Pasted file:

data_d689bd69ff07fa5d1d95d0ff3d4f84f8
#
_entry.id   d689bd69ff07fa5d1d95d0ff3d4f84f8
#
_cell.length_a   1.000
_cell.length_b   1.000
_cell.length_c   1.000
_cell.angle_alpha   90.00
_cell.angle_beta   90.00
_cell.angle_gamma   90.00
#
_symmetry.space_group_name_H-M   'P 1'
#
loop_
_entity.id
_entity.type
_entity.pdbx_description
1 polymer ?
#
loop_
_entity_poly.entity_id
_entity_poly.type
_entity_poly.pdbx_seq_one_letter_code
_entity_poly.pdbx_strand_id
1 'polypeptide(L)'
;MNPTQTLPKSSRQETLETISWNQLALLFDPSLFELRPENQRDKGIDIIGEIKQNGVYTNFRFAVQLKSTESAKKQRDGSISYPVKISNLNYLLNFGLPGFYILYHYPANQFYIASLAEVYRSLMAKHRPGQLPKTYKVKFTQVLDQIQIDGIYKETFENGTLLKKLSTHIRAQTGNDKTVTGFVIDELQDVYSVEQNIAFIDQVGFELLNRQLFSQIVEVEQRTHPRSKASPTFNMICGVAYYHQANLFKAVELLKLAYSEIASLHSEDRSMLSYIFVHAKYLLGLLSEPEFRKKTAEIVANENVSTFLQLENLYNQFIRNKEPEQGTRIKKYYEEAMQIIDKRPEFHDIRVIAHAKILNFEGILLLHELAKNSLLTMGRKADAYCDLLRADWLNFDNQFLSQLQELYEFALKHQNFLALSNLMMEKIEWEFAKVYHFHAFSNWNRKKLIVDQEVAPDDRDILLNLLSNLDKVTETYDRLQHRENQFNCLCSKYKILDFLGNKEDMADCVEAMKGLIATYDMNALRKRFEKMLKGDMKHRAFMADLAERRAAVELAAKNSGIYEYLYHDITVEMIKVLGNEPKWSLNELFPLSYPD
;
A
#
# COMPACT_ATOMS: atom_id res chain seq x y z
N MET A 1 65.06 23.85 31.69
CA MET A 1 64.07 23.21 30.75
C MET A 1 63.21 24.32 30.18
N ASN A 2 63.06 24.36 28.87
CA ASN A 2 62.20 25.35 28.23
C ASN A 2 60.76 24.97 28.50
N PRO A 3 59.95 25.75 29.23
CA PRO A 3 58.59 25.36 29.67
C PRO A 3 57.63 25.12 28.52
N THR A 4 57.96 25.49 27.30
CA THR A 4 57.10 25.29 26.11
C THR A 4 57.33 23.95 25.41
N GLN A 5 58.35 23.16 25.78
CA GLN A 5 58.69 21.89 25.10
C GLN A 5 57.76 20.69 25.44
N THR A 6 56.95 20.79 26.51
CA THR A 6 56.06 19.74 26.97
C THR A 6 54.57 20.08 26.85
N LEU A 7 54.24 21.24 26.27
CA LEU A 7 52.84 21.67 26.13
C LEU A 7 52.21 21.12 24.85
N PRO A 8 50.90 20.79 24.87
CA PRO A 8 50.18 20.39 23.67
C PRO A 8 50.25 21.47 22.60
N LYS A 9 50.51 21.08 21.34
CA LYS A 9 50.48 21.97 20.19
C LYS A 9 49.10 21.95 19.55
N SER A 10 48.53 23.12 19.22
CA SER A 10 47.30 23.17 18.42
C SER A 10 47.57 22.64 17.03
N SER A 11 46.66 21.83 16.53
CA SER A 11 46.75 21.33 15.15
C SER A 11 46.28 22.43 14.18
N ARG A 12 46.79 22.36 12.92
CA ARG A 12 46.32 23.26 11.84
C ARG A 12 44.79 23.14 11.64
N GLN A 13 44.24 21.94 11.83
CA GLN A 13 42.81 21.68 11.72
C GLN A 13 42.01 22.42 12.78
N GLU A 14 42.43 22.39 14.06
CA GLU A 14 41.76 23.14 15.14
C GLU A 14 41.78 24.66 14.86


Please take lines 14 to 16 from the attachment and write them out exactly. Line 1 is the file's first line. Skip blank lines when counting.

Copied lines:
loop_
_entity.id
_entity.type